For years, animals have been used for testing and experimentation. A Russian monkey was the first living creature to go into space. Animals have been used to help develop vaccines against diseases like diphtheria and polio. Others have been used for the testing of cosmetics. Often, these animals go through much pain and suffering in order to improve human lives. Many people object to what they perceive as the mistreatment of animals. Should animals be used to benefit humans?
In answer to kplhardison, the sentence was misread possibly through my wording. The statement was meant to say that the animals are sitting in cages isolated and alone. They are there to serve the dollar. Of course, I know that some scientists and companies believe that they are helping humanity by using animal experimentation. Not everyone is out for the "buck." I am not as implied an illogical thinker; I am well aware of fallacious statements that confuse the main issue. In answering this question, I believed that I was stating my opinion about a subject that I feel strongly. I am not a crusader, nor do I think that my opinion will have any influence on anyone else.
My main logical point was that creative man should be able to find another way to test his products. My emotional point was that I do not like using animals for experimentation.
On difficult decisions such as this, the first order of business is to marshal a logical argument based on facts that can be examined and evaluated and that can form the basis of sound judgement of and decision upon practice. Surely to suggest, as carol-davis implies by the juxtaposition of her sentences, that animal experimentation is solely "to serve the dollar" is the opposite of this step and a logical fallacy that can be easily disproven by the use of historical example. Certainly, pharmaceutical companies have gotten their greedy little hands into the works and sorely muck up the waters (mixed metaphors?) but their egregious behavior is not the beginning nor the end of the motivation, objectives, aims or valuation of animal experimentation. Frankly, I haven't made up my mind on all aspects of the question so am not arguing against logical fallacies from a positional bias.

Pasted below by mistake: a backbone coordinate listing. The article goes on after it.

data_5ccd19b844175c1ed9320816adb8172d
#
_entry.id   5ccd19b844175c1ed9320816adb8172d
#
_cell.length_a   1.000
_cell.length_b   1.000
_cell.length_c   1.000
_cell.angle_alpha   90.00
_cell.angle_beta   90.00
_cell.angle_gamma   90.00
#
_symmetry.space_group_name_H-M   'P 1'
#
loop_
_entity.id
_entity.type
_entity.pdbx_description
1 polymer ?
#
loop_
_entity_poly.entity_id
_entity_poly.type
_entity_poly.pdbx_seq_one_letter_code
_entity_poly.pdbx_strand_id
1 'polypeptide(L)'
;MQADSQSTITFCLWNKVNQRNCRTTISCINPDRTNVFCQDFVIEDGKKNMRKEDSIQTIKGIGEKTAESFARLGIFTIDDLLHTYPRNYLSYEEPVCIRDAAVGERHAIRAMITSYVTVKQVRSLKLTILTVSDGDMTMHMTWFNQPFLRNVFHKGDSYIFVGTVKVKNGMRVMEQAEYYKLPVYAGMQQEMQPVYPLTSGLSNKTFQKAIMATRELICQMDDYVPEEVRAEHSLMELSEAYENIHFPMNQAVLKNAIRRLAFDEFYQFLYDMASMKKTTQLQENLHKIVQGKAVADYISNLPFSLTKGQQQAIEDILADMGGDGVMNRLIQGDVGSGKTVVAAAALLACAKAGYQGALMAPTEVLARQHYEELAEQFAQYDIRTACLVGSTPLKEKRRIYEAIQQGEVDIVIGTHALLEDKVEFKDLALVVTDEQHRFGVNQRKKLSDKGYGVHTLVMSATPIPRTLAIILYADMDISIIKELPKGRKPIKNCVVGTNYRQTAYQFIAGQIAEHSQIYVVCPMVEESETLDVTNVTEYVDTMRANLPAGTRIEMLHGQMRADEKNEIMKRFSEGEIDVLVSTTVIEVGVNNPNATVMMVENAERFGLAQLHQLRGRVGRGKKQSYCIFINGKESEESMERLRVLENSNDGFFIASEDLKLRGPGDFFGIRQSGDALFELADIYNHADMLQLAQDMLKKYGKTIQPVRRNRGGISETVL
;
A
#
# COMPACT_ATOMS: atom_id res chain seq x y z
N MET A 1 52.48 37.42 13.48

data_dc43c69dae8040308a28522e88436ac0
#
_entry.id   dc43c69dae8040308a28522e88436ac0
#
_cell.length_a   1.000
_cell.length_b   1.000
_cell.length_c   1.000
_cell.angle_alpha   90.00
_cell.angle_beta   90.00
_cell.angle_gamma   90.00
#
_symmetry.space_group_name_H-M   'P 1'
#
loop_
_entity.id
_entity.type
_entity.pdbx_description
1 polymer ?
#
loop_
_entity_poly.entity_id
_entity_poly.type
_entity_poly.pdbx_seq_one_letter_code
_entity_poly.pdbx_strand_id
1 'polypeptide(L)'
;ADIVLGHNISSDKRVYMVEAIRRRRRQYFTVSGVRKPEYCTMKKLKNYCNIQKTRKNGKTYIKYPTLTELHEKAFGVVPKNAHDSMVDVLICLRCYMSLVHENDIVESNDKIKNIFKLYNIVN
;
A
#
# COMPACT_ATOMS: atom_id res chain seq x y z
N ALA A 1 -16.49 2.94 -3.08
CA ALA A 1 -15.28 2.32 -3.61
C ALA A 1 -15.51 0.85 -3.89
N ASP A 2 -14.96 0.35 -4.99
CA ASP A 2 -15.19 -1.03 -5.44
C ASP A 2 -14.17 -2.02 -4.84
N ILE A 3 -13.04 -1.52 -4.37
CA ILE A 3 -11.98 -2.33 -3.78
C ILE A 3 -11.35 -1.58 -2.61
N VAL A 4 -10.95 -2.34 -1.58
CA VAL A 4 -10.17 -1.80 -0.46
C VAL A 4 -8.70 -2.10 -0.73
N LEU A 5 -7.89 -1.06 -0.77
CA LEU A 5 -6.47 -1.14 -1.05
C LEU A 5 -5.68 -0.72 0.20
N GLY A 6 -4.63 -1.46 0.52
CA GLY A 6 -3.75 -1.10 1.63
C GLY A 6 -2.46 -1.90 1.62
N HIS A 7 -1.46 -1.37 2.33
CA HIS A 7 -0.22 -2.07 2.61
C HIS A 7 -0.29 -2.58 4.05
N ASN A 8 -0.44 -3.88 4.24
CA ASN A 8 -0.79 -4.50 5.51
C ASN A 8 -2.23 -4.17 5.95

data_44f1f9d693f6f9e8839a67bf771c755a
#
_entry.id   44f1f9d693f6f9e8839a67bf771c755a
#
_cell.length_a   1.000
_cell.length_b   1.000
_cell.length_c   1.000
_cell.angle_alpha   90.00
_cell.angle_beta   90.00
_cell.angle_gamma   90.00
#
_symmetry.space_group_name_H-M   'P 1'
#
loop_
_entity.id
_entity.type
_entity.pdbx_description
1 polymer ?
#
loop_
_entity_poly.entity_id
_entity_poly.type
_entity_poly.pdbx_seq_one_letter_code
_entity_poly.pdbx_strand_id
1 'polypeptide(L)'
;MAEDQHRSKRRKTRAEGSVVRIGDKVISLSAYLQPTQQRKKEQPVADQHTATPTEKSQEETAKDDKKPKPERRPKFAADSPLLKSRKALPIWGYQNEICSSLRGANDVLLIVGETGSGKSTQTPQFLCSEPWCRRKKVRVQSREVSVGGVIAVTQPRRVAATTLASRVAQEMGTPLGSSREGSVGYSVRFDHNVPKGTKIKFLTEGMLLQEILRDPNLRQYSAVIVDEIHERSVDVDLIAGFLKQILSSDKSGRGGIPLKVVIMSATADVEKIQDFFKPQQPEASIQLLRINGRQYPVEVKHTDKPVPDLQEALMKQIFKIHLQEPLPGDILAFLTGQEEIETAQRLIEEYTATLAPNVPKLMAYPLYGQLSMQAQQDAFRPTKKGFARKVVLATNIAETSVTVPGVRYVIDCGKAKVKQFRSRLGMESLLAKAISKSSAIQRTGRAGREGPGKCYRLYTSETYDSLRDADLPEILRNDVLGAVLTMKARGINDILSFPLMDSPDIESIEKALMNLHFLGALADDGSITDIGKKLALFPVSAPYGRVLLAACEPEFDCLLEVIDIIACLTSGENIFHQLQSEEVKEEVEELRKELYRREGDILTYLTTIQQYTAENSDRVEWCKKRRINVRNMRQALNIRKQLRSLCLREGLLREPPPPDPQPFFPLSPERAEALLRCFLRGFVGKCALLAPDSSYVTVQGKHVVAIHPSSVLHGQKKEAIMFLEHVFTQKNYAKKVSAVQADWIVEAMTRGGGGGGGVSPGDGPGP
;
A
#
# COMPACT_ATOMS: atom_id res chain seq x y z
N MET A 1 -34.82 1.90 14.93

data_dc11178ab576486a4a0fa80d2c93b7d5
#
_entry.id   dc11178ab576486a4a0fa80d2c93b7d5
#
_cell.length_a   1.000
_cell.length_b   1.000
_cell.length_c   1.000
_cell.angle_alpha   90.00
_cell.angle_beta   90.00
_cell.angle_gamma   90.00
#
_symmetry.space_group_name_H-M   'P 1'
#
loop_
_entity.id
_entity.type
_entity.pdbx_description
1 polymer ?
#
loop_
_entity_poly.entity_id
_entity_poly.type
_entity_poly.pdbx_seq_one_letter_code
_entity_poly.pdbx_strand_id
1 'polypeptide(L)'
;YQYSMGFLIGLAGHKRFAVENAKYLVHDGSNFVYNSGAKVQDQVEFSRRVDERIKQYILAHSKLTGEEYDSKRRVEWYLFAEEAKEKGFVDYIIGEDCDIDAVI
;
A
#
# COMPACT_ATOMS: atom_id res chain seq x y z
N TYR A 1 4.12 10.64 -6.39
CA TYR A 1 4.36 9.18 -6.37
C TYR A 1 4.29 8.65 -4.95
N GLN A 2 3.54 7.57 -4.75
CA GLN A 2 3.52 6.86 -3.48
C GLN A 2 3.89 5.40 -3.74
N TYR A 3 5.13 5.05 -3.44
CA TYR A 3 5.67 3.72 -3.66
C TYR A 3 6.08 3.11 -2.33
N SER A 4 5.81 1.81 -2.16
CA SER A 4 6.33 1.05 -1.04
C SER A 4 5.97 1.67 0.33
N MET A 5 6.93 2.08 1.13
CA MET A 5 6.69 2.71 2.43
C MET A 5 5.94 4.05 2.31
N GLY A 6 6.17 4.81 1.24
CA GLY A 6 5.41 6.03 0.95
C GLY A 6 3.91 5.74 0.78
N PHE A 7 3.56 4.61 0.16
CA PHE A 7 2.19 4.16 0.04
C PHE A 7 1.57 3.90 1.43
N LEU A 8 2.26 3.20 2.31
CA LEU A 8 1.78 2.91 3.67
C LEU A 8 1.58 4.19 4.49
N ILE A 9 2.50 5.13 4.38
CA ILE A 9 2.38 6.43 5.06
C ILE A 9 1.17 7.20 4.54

I have made up my mind on some aspects of the question, however. I am certain that animal experimentation by cosmetic companies to test the effects of synthetic makeup and other synthetic cosmetic products on animals is a grievous wrong, just as it is a grievous wrong to foist such "safe" products off on blindly accepting consumers thus adding to their chemical body burdens. I have not made up my mind yet, though, on questions of health related animal experimentation. I incline toward thinking that pharmaceutical drug experimentation is, a majority of the time, of the same vein as cosmetic testing, but I haven't investigated enough to be sure. And I do know that animal testing hindered the development of the polio vaccine.